World Council of Churches pleads for halt to military escalation in Korea

(Photo: Reuters / Lee Jae-Won)A North Korean defector living in Seoul conducts a choir during a divine service held to pray for peace and reunification of the divided Korean Peninsula at a church in Seoul April 7, 2013. North Korea, angry about new U.N. sanctions imposed for its third nuclear weapon test in February, has made increasingly strident warnings of an imminent war with South Korea and the United States.

The latest missile firing by North Korea and military exercises involving the United States and South Korea have "raised tensions in the region to a dangerously new high, says the World Council of Churches.

So, the WCC has reiterated an urgent appeal by its executive committee in June for all States engaged in the "perilously escalating military confrontation" in the Korean region to refrain from further escalation.

The council which represents 560 million Christians worldwide is calling for countries engaged in the Koran region to "pursue instead initiatives to reduce tensions and to create a window for new dialogue initiatives."

It noted the reportedly successful intercontinental ballistic missile test by North Korea on July 4, and the joint US-South Korean ballistic missile drills it provoked.

The BBC reported July 5 that the United States has confirmed that North Korea tested a long-range missile which some experts believe could reach Alaska.

U.S. Secretary of State Rex Tillerson called it a "new escalation of the threat" and warned that Washington "will never accept a nuclear-armed North Korea".

Pyongyang had claimed the day before to have successfully tested an intercontinental ballistic missile (ICBM).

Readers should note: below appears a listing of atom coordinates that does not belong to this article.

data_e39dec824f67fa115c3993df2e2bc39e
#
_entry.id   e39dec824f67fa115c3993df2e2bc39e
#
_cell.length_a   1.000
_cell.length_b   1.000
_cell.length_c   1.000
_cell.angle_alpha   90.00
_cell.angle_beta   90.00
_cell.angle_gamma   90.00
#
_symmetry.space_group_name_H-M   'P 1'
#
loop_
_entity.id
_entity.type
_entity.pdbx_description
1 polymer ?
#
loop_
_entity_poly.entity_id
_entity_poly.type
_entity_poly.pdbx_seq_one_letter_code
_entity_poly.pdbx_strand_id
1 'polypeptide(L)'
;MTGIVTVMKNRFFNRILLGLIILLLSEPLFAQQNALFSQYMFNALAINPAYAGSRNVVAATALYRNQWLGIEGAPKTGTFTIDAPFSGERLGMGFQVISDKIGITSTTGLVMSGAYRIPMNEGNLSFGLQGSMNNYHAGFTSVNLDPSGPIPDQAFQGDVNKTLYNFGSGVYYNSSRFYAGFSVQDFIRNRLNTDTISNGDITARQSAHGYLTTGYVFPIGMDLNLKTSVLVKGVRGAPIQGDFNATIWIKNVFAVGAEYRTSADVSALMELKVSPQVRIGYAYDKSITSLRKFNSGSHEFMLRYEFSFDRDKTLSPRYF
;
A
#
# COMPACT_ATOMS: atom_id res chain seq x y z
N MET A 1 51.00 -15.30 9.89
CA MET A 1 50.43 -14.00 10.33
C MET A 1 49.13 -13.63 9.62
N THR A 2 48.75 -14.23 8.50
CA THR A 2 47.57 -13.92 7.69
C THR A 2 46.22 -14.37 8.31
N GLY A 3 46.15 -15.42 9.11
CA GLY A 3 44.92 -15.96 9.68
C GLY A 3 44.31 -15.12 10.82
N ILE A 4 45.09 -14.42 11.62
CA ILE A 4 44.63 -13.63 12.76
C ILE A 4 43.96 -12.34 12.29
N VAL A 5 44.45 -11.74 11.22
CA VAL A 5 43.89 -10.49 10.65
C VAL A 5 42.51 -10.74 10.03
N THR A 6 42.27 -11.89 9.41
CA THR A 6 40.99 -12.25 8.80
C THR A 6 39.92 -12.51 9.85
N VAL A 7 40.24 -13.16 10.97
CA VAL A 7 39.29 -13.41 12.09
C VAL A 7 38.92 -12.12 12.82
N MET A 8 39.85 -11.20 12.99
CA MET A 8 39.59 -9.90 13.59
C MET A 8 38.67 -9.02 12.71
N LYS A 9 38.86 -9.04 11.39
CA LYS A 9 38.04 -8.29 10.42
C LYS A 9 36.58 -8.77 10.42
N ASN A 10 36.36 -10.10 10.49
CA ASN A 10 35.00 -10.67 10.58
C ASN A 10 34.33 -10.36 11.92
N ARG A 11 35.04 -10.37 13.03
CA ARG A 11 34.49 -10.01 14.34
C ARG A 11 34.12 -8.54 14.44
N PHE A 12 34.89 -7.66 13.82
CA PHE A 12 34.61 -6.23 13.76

In response the United States and South Korea conducted a joint military exercise on July 5.

A statement by the two countries' militaries warned that "self-restraint, which is a choice, is all that separates armistice and war" and that their drills showed "we are able to change our choice".                                             

(Korean Peninsula)

The two Koreas are technically still at war as the 1950-1953 Korean War ended in an armistice with a cease-fire still to be signed.

Peter Prove, director of the WCC's Commission of the Churches on International Affairs said the latest missile firing and exercises have "raised tensions in the region to a dangerously new high."

As the WCC Executive Committee has recently observed", noted Prove, "confrontation by military or other means carries far higher risks of conflict – with catastrophic consequences for all people of the peninsula and the region – than prospects of leading to peace."

A sustainable peace, and the peaceful denuclearization of the region, cannot be achieved through mutual provocation, but only through dialogue, the WCC said.

"In this particularly dangerous moment, self-restraint is indeed all that separates armistice and war. We call on all parties to beware of this perilous threshold."

In a statement it released on June 11, the WCC noted that it has long been engaged in efforts for peace, reconciliation, reunification and development cooperation on the Korean peninsula.

"Especially since the 'Tozanso Consultation' in 1984, the WCC – in partnership with the National Council of Churches in [South] Korea (NCCK), the Korean Christians Federation in North Korea (KCF), the Christian Conference of Asia (CCA) and several other ecumenical partners – has encouraged and facilitated encounters between Christians from North and South Korea," said the WCC.

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